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'For Christ sake's James! You're making bloody hard going out of this collar!'

[Transcript from Episode 1 - SOURCE around 65 or so lines down from the top.]

This is from The Crown on Netflix, I was wondering what it might mean, I googled it and nothing of help came up.

It sounds really awkward as well, don't know if this is dated usage or something else.

Context: Location: UK, Time: 1947 London.
The king is getting his collar done up by his butler(James), and the King is getting annoyed at James because he's taking too long or something. It's hard to describe and I can't find any clips of the moment, sorry.

EDIT: Found a clip, here it is. - Time-stamp: 1:00

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To make hard going out of something, or to make something hard going means making the task unnecessarily laborious. A person can be described as hard going, as in, "I sat next to Uncle Fred at dinner. He is very hard going". That means that it is a great effort to have a pleasant conversation with him.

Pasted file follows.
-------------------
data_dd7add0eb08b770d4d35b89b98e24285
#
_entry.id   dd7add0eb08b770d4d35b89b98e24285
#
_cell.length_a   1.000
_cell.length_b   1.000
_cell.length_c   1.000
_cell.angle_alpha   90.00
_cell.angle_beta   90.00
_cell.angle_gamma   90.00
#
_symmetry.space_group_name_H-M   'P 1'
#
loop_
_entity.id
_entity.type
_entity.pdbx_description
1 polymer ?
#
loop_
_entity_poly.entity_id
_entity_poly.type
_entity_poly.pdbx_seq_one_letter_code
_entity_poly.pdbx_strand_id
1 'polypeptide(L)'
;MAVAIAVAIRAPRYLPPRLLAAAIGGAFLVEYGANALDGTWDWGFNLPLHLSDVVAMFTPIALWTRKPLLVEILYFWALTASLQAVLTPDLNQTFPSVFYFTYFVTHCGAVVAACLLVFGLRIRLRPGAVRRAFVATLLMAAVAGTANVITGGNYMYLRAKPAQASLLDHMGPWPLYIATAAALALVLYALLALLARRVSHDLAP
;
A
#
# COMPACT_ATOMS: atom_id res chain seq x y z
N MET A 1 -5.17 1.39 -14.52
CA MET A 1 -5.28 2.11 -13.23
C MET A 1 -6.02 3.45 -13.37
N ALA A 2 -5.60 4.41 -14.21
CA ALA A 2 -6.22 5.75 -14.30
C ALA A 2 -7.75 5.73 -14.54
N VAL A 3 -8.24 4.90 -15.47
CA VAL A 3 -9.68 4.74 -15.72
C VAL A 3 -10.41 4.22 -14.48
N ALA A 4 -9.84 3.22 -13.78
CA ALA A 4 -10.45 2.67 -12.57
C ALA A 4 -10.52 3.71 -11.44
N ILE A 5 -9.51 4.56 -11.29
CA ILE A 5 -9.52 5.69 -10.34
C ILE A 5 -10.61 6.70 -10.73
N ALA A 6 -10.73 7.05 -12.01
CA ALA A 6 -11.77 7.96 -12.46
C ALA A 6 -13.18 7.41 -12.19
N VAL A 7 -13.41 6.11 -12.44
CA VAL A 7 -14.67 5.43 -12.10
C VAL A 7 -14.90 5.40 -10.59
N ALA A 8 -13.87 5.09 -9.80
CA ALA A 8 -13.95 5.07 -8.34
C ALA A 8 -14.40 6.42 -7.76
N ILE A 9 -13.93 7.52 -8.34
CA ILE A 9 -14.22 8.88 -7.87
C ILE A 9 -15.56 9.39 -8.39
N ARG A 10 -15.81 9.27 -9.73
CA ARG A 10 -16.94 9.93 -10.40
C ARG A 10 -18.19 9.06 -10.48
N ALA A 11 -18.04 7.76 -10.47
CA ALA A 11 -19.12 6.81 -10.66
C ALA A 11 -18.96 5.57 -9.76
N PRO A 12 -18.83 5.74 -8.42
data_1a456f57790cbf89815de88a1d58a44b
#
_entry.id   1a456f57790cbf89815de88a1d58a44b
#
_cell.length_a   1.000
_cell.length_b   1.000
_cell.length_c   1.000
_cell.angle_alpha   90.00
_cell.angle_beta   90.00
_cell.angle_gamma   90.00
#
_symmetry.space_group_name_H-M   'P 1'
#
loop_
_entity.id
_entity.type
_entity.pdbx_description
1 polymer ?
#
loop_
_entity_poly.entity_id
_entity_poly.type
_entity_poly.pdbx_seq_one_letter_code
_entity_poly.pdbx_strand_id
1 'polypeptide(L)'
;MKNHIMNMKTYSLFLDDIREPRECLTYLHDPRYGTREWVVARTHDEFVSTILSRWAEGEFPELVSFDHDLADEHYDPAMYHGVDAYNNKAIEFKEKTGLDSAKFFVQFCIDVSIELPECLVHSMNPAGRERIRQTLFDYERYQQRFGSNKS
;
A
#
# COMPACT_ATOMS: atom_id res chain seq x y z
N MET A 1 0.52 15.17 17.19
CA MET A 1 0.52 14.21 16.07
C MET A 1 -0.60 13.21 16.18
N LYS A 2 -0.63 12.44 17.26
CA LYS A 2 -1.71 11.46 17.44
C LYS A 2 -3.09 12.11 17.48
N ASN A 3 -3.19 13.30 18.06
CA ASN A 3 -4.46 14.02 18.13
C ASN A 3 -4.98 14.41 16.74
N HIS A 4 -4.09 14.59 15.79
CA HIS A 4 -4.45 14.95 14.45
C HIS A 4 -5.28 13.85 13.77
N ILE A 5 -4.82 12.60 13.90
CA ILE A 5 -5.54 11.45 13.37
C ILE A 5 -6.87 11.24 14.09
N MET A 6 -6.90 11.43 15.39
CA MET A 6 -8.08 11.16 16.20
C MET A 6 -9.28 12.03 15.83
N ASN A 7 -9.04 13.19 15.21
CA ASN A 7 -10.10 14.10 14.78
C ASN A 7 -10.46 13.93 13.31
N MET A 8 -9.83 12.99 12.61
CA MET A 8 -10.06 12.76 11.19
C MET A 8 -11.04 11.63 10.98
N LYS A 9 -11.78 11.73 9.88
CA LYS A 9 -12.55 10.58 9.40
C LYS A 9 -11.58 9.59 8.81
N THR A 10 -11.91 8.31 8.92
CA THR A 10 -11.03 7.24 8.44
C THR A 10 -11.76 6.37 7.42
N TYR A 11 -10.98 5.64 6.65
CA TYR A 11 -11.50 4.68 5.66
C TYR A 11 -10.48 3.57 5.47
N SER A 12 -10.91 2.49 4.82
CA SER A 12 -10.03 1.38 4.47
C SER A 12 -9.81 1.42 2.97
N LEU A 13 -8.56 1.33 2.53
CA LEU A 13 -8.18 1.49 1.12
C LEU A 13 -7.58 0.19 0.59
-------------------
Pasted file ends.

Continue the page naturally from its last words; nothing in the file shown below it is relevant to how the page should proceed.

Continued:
In 1940s London many men wore stiff starched collars that had to be fastened to the shirt with studs. Fastening them was (and is still for the few men who still wear them) a very fiddly job that a gentleman's valet would be expected to do smoothly and expertly, unlike in the case you quote.

  • Thank you, one more thing if you don't mind, is there anything that I wrote in my question that seems awkward to you as a native speaker, anything that you would have said differently? – FroztC0 Nov 10 '18 at 22:52
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    It looks all right to me. If I were being picky I would say you should put "I" before "don't" in the second paragraph. – JeremyC Nov 10 '18 at 23:01

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